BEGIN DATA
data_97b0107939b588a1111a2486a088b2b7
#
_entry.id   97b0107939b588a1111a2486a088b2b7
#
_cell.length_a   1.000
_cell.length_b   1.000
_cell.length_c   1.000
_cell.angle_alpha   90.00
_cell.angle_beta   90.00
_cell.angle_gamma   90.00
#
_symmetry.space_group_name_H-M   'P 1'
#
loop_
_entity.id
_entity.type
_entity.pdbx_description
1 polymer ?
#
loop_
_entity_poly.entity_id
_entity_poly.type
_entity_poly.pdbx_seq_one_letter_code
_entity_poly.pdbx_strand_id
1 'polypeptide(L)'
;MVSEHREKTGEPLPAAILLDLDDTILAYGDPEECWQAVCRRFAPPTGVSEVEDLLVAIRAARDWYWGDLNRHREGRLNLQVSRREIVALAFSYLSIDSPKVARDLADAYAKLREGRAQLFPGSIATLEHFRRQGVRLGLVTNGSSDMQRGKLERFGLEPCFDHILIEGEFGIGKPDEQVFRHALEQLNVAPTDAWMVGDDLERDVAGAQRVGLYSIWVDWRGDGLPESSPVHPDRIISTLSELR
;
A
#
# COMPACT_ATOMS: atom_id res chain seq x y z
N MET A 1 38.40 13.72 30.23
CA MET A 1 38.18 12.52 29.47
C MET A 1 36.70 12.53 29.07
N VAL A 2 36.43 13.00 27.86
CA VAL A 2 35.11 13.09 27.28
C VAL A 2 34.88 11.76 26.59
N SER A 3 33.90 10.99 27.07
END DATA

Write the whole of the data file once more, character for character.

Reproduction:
data_97b0107939b588a1111a2486a088b2b7
#
_entry.id   97b0107939b588a1111a2486a088b2b7
#
_cell.length_a   1.000
_cell.length_b   1.000
_cell.length_c   1.000
_cell.angle_alpha   90.00
_cell.angle_beta   90.00
_cell.angle_gamma   90.00
#
_symmetry.space_group_name_H-M   'P 1'
#
loop_
_entity.id
_entity.type
_entity.pdbx_description
1 polymer ?
#
loop_
_entity_poly.entity_id
_entity_poly.type
_entity_poly.pdbx_seq_one_letter_code
_entity_poly.pdbx_strand_id
1 'polypeptide(L)'
;MVSEHREKTGEPLPAAILLDLDDTILAYGDPEECWQAVCRRFAPPTGVSEVEDLLVAIRAARDWYWGDLNRHREGRLNLQVSRREIVALAFSYLSIDSPKVARDLADAYAKLREGRAQLFPGSIATLEHFRRQGVRLGLVTNGSSDMQRGKLERFGLEPCFDHILIEGEFGIGKPDEQVFRHALEQLNVAPTDAWMVGDDLERDVAGAQRVGLYSIWVDWRGDGLPESSPVHPDRIISTLSELR
;
A
#
# COMPACT_ATOMS: atom_id res chain seq x y z
N MET A 1 38.40 13.72 30.23
CA MET A 1 38.18 12.52 29.47
C MET A 1 36.70 12.53 29.07
N VAL A 2 36.43 13.00 27.86
CA VAL A 2 35.11 13.09 27.28
C VAL A 2 34.88 11.76 26.59
N SER A 3 33.90 10.99 27.07